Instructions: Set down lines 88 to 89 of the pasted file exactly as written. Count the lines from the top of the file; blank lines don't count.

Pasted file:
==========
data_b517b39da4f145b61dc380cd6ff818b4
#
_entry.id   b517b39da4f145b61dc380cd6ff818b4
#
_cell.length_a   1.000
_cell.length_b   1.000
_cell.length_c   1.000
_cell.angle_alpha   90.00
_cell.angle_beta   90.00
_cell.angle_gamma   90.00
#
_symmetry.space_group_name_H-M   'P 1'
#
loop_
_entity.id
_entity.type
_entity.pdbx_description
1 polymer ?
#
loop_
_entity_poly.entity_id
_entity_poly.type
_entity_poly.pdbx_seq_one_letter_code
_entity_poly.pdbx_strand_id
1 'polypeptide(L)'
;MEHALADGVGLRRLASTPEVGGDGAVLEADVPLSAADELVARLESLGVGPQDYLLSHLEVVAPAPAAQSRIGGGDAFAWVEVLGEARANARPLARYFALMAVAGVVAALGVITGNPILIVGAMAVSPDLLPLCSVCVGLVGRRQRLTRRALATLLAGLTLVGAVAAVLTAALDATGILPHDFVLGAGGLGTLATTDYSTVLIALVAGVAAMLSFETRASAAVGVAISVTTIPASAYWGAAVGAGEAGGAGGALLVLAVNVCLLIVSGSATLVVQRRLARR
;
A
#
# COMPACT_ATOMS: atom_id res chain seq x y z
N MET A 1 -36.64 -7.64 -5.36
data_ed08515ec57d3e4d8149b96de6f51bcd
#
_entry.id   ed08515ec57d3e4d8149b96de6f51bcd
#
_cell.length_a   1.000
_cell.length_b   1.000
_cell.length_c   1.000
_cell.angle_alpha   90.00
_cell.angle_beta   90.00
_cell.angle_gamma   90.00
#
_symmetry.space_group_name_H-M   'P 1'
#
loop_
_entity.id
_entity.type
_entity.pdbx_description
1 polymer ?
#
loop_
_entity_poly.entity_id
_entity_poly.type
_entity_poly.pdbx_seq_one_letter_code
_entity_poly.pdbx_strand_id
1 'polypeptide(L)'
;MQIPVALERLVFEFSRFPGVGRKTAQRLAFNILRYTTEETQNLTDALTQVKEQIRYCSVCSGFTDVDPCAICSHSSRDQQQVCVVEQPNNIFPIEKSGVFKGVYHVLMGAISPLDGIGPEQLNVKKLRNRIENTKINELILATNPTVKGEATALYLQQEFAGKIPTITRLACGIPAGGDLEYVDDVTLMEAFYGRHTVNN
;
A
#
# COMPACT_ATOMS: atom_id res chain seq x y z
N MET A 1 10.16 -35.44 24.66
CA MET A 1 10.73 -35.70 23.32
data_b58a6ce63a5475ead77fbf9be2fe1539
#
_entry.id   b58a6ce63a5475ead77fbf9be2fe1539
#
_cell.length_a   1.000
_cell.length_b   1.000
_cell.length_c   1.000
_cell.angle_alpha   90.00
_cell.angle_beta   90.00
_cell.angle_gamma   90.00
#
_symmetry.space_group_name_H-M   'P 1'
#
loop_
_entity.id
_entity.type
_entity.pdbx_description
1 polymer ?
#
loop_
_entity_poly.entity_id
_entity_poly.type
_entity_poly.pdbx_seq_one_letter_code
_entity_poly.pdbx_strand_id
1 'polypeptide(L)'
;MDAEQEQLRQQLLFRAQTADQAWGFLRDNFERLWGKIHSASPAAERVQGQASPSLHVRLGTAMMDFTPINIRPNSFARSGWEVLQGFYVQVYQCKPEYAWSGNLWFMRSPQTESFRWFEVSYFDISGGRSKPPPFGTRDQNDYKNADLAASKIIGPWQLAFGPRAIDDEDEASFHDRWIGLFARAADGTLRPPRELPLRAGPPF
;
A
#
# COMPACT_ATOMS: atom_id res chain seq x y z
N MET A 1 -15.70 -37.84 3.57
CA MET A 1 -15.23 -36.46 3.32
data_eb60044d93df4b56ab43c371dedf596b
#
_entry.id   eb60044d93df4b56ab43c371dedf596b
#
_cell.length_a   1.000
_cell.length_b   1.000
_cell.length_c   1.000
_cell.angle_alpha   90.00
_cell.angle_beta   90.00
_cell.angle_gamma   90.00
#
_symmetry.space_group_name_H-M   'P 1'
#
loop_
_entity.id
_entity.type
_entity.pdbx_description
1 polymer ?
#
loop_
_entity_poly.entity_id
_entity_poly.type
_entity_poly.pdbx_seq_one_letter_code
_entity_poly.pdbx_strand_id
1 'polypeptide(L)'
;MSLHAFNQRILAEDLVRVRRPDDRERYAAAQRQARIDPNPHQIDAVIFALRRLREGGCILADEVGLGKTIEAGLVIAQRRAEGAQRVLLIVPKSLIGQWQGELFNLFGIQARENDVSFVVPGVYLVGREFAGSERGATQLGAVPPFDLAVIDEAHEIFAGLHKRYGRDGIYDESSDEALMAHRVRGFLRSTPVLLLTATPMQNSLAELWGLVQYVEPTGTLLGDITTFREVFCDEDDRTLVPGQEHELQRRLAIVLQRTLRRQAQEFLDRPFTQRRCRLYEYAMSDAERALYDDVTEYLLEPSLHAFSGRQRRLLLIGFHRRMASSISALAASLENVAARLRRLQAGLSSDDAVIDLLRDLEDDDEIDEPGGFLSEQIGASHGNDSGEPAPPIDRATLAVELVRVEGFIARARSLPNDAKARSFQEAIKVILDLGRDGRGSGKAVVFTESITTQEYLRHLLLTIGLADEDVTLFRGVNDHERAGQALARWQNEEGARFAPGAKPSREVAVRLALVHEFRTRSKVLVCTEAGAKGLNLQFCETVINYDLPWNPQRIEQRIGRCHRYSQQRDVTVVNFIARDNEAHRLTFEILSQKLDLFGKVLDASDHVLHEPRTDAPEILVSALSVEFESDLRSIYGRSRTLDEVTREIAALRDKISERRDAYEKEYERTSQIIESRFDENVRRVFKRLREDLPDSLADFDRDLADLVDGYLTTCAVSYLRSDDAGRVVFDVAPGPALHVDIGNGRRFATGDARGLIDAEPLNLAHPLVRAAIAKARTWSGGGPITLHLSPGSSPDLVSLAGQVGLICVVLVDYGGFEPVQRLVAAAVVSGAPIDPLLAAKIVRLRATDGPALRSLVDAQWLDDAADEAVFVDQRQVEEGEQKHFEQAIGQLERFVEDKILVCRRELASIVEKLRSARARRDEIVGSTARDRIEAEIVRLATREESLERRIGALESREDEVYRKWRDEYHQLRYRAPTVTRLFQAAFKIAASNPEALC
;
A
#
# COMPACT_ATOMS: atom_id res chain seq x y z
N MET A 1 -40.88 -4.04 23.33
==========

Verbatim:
1 'polypeptide(L)'
;MDAEQEQLRQQLLFRAQTADQAWGFLRDNFERLWGKIHSASPAAERVQGQASPSLHVRLGTAMMDFTPINIRPNSFARSGWEVLQGFYVQVYQCKPEYAWSGNLWFMRSPQTESFRWFEVSYFDISGGRSKPPPFGTRDQNDYKNADLAASKIIGPWQLAFGPRAIDDEDEASFHDRWIGLFARAADGTLRPPRELPLRAGPPF